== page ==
Wow! Wow! Wow!

I needed that boost, that encouragement to keep at this, to remember why I do this.

I love this horse.


Jasmine said...

WOW! I've never made it to dressage at that level but I've felt that feeling before--when everything just comes together and is simple and magical. AMAZING. *hug* your mare for me!

Jami Davenport said...

Thanks, Jasmine,

It doesn't matter what level you've ridden because it's the basics that matter. When the basics are right, everything else is easy.

I will hug her for you.


Maryannwrites said...

Wonderful story, Jasmine. All of us who love horses and riding can celebrate this great moment with you. The thrill of horse and rider connection cannot be compared.

I am not an accomplished rider and only ride western -- no competing, just pleasure. In my younger days I had a wonderful Saddlebred who could go with English or Western. I would ride him for a while Western, and my girlfriend would then put her English tack on for a ride. Turk was amazing.

Jami Davenport said...

MaryAnn, Everytime I go to the barn and look at my horse, I can't believe she's mine. Yes, she's been a challenge, but I've learned a lot from her, and we have a connection. She always waits for me at the gate when I pull up and seems happy to see me.

I don't think it matters what you ride or what level you ride. I know you can connect with a horse while trail riding or doing natural horsemanship, etc.

mugwump said...

I don't know why you said you couldn't describe it. You did and beautifully. It was lovely.

Anonymous said...

Horsemen certainly can use a day now and then like the one you described. It makes all the stall mucking and riding fractious youngsters worthwhile. I was particularly pleased to see you use a variation of a phrase I use all the time in real life and also in "Fame & Deceit" Once-in-a-lifetime horse." I love this following quote--not sure who to attribute it to: "SOME HORSES COME INTO OUR LIVES AND QUICKLY GO. OTHERS STAY A WHILE, MAKE HOOFPRINTS ON OUR HEART, AND WE ARE NEVER, NEVER THE SAME."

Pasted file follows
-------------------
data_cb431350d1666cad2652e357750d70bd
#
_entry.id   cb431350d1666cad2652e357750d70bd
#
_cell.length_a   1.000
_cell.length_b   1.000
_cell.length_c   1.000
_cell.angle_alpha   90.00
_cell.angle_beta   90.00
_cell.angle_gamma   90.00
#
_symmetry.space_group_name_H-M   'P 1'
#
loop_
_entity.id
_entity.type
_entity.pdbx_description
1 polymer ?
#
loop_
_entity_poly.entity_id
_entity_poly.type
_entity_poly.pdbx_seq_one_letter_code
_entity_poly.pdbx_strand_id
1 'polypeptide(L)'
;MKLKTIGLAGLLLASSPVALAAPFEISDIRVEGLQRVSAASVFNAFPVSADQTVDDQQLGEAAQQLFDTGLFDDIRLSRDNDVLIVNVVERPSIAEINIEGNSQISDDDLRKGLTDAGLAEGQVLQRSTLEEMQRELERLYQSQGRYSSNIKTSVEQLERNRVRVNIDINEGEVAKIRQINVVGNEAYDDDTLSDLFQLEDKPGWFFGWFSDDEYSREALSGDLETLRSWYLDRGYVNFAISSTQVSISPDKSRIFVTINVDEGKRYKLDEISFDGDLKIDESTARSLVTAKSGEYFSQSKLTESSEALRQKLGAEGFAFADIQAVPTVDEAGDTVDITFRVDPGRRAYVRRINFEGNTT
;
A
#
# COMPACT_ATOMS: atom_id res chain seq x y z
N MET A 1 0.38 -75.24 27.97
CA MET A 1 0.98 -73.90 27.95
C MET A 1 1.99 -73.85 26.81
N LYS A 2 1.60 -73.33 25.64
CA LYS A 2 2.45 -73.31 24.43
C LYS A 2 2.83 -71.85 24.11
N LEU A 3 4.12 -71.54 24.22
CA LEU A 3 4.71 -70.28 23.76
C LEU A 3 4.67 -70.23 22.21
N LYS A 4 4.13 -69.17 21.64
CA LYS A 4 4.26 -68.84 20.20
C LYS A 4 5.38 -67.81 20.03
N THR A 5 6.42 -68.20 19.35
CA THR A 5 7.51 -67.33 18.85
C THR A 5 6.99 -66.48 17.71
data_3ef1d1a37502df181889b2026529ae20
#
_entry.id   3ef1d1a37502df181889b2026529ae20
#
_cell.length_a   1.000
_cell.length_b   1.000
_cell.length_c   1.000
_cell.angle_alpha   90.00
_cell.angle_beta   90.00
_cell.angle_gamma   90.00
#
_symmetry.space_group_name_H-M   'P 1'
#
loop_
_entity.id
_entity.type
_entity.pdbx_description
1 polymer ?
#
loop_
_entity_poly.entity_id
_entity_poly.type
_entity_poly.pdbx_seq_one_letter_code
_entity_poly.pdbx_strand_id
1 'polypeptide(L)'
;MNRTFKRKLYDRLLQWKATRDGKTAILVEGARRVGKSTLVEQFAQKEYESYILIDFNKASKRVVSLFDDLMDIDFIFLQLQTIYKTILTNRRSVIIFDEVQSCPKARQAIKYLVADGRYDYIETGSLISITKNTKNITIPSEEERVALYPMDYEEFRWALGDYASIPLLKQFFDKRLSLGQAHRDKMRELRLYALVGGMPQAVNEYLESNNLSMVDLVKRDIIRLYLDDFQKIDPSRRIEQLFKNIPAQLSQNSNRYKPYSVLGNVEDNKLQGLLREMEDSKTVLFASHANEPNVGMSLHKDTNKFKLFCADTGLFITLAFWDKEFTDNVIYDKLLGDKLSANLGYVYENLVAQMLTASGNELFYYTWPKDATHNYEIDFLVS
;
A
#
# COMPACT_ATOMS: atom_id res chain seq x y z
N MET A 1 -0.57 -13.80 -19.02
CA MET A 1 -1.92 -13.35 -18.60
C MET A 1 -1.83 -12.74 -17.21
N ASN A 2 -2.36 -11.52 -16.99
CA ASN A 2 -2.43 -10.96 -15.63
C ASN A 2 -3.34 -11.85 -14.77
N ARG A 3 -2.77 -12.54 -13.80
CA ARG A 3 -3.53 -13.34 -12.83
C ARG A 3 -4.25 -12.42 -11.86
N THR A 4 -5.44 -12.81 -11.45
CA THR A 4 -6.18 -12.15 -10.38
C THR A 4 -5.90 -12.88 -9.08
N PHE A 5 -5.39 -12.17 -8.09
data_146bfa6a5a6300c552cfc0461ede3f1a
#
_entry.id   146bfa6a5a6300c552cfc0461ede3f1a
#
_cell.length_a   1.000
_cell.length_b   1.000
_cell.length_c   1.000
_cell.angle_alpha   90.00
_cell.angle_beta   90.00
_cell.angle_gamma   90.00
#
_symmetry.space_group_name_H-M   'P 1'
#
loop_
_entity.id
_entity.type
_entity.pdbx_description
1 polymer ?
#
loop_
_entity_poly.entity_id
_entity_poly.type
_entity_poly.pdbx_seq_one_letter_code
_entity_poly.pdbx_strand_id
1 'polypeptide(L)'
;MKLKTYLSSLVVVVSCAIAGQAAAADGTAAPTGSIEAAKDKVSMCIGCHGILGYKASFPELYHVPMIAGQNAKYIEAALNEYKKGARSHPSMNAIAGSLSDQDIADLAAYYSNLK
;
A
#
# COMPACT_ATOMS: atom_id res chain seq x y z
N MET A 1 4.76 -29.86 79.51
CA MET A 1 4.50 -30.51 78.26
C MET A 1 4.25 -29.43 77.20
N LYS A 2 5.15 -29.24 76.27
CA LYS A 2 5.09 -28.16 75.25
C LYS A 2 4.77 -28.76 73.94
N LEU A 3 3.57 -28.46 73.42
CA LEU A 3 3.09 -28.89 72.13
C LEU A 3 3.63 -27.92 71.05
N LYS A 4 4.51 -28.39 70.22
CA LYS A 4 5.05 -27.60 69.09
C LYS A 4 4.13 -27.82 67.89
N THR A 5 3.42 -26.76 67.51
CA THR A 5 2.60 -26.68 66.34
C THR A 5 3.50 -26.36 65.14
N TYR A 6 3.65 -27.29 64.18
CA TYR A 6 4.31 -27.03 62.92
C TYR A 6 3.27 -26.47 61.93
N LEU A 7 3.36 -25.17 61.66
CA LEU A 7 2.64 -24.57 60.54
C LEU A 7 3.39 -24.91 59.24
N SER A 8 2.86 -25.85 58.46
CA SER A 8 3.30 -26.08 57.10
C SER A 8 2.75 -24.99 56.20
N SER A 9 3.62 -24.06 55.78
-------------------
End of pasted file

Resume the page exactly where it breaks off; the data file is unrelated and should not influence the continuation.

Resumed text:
Monica said...


It sounds like you have a wonderful mare. I left you a comment on Laura's previous entry about my hosres situation.

Good luck with all you wish to accomplish with your mare.


Anonymous said...

wow~ the photo looks great.
I am a new fan of your blog. Hope you can join my free horse lovers club It is very active now.

Shanster said...

Beautiful post and I know what you are talking about... love those days when it all comes together. Nothing like it in all the world. She is beautiful and lucky that you are the one to love her!

Cheers! Shanster

Jami Davenport said...

Thanks, Mugs. I tried. :)

Jami Davenport said...


Yes, Gailey has left footprints on my heart. She is my once-in-a-lifetime horse.

Jami Davenport said...

Monica, I hope you can get your feet in the stirrups more often this year.

She is a wonderful mare. I debate on whether or not to try to breed her, yet I hesitate because I've had two friends lose mares in the past year in foaling/breeding situations.

Jami Davenport said...


I'm glad you found us. Your website looks great. I referred my single friend to it. She'd love to find a guy into horses.

Jami Davenport said...


Sounds like you know what I'm talking about.

I'm not sure if she's the lucky one or if I am. Or maybe we both are. I know there aren't a lot of people who would tolerate what I went through to get her to haul.

Monica said...


You could always do an embryo transfer. Much more expenseive, but you wouldn't have to worry about losing you mare. And you wouldn't lose any riding/training time either.


Jami Davenport said...


I have considered that. I may still do it. We'll just have to see how things go.

Thanks for the suggestion.